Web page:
Let's talk about drafts. Not the chilly breezes that whip through a poorly insulated house or the bitter double IPA on tap at your local watering hole. I'm talking about the all-important process of picking your fantasy team.
It's not likely that you're going to win your league through the draft, but you can certainly lose it. So it's important to try not to screw it up. Besides, Draft Day is probably the most fun part of being in a fantasy league. So let's dive into how we can make this both fun and productive.
Adam Rank already hipped you to a lot of the basics of drafting a fantasy football team, so we'll skip a lot of things. If you haven't caught up, I suggest you check it out.
It might be the most obnoxiously spelled word you've ever encountered. How many words have four silent letters in them? But it's probably one of the most helpful when it comes to getting your fantasy draft right.
You already have a list of players you'd like to draft. Now you just need to keep track of them. Sure, you could write them down with a pen. On a piece of paper. Like it was the 1900s. But that also means you have to keep track of who's getting drafted and scratch off any name that gets taken. It seems like a good idea, but you're a multi-tasker. Who can do all of that while simultaneously checking NFL headlines, making dinner and wrangling children?
That's what the queue is for. Just click on the flag next to each player's head shot and it places them into one super handy list. Now you're ready for the next time you're on the clock. Are they not in your preferred order? No problem! Just drag the player you'd like to move into the appropriate spot on the list.
The best part is that the queue keeps everything organized for you. If one of those players get drafted by someone ahead of you (*shakes fist at the sky*), he's automatically removed from the list. And if the draft clock runs out on you -- because, of course, the pasta is starting to boil over at the worst moment -- the app will just select the first player in your queue. Simple as that.
The average NFL.com draft is 15 rounds -- which includes nine spots in your starting lineup. When you make your picks, the app will automatically slot the first players you select into starting spots. Makes sense, right? Those are going to be your best players and you'll probably start them every week.
But just because you've filled a few starting spots with your opening-round picks doesn't mean you have to fill all of the starting spots right away. In fact, it's probably smarter if you don't! The idea of drafting is to put together the best possible team. That means getting the best possible players, not just filling spots.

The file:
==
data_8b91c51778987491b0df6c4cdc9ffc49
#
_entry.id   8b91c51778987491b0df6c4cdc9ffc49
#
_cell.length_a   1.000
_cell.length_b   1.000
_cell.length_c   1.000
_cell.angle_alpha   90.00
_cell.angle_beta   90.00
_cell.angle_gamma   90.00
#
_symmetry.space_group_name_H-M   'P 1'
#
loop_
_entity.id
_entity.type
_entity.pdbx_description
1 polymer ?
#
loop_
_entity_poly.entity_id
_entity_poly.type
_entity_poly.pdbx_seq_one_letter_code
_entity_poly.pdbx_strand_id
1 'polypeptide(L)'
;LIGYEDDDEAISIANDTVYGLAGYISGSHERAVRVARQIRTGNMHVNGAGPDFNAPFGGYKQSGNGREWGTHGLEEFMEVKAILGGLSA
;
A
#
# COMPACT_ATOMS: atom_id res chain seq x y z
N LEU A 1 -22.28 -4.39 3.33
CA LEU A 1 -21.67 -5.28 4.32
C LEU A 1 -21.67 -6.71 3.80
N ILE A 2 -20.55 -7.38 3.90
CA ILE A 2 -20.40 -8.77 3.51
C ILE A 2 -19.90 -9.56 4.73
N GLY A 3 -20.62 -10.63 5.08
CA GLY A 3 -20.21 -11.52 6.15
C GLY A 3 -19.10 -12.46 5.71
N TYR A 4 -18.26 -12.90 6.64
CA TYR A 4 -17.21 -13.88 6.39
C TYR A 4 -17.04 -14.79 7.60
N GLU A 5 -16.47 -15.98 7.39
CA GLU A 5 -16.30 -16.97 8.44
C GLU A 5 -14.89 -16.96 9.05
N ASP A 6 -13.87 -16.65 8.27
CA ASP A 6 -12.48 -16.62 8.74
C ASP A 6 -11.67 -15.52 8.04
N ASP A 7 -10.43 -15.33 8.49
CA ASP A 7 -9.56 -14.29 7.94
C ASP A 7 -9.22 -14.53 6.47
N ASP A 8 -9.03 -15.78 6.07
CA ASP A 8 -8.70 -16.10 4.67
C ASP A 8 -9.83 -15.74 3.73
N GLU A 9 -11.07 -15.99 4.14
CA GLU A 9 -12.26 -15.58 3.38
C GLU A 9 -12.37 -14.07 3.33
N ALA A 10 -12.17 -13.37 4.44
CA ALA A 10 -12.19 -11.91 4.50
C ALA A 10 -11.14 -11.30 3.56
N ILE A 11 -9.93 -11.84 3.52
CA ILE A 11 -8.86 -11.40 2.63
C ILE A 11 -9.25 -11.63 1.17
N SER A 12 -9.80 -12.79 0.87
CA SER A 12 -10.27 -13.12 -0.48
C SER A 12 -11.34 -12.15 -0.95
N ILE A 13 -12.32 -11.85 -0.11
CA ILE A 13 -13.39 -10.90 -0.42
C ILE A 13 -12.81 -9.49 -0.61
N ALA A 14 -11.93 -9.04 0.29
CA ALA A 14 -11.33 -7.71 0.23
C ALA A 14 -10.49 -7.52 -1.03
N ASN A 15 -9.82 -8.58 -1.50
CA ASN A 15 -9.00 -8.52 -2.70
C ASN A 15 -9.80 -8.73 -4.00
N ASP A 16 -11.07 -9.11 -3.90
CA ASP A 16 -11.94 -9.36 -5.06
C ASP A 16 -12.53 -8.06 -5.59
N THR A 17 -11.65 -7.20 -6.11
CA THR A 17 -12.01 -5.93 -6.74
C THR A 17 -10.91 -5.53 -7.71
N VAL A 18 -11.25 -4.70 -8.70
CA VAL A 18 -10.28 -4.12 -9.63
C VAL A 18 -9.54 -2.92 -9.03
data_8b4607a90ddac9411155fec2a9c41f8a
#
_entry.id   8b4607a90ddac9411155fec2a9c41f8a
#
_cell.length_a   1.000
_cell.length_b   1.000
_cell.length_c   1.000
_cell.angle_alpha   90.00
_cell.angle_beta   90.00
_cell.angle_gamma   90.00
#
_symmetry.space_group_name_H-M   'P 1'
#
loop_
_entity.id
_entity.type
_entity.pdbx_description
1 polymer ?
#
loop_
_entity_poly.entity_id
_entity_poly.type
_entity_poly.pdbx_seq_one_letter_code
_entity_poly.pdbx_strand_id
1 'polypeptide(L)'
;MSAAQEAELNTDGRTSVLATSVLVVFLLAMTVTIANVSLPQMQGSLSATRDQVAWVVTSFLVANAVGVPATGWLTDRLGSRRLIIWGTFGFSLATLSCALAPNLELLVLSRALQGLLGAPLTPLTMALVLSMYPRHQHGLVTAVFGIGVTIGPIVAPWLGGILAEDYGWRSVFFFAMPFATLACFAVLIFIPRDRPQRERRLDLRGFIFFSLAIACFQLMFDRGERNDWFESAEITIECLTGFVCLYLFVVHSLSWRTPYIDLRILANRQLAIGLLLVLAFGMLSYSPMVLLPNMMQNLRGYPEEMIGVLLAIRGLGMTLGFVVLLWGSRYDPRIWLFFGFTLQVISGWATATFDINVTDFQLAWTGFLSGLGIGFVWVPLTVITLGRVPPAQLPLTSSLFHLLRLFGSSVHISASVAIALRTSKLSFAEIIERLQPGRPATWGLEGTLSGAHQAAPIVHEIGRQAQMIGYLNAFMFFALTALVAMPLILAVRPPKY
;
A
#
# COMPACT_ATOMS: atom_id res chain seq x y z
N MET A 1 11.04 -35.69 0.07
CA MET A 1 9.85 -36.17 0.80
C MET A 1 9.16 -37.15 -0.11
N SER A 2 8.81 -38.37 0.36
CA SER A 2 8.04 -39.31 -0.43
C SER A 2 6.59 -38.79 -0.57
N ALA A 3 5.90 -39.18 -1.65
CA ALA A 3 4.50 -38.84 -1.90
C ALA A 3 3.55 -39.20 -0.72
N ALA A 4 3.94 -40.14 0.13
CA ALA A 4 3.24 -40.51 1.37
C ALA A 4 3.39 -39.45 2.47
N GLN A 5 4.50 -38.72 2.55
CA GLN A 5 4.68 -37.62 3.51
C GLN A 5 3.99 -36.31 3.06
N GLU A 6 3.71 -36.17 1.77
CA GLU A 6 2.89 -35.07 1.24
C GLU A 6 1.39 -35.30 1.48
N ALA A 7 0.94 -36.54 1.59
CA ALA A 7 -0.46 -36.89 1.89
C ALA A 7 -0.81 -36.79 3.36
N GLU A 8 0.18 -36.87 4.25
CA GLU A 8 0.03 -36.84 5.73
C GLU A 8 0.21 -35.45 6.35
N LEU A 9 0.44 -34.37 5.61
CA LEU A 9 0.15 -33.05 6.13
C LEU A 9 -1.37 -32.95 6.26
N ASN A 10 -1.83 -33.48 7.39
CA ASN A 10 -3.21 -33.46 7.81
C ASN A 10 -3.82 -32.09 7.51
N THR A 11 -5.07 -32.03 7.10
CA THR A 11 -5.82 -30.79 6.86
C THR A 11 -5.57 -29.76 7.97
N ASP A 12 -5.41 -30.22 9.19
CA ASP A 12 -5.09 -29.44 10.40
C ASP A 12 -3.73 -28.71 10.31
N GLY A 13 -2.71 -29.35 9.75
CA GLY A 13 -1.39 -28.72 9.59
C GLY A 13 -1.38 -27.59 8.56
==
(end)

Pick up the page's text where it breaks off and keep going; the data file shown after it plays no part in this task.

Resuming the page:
We'll get into more advanced draft strategies a little bit later on, but suffice to say, but here are the basics:
- Stock up on running backs and wide receivers early. Running backs are particularly important, because there are so few who are guaranteed to get the ball a lot.
- Wait on a quarterback. If you're feeling saucy, maybe you take a shot at super studs like Lamar Jackson or Patrick Mahomes early. But there are 32 starters in the NFL and only 10-12 teams in your fantasy league. Generally, you can find a good one in the ninth round or later.
- Wait until the last two rounds to draft your kicker and defense. Don't miss out on talented players at higher-scoring positions for players that might only make minimal week-to-week contributions to your squad.
- Someone in your league is probably going to get all crazy and draft a defense in the ninth round. Don't be that person.
Consider this the option of last resort. It's generally frowned upon in many leagues to let your draft go on autopilot. Besides, the emotional roller coaster that comes from drafting a fantasy football team is a large part of the fun. I know that doesn't sound right, but, trust me, it is.
Alas, sometimes it's unavoidable. You don't need your aunt shooting you dirty looks when you shout obscenities at your cousin's baby shower because someone snaked Robert Woods from you in the fourth round. In those instances, you may have to leave your fate in the hands of the algorithm.
Autodraft will select the best player available, determined by NFL.com's preset player rankings. In some cases, you might end up with some better options than you had originally planned on. The downside is that the algorithm tends to fill in all of your starting slots first, so you may draft a defense and kicker earlier than you'd like (scroll back up to see why this is bad).
The good news is that choosing the autodraft option isn't a forever choice. If you're able to join the draft before it's over, you can turn it off and take control. Similarly, if you have to step away before it's over, you can turn it on in the midst of your draft and let the computer do its thing. That also gives you a convenient scapegoat if your season goes sideways.
There you have it, a few tips to help your draft day go smoother. Or at the very least, some guidelines to help you feel a quietly smug sense of satisfaction when you see someone else in your league make these mistakes. I mean, what is this ... amateur hour? Happy drafting!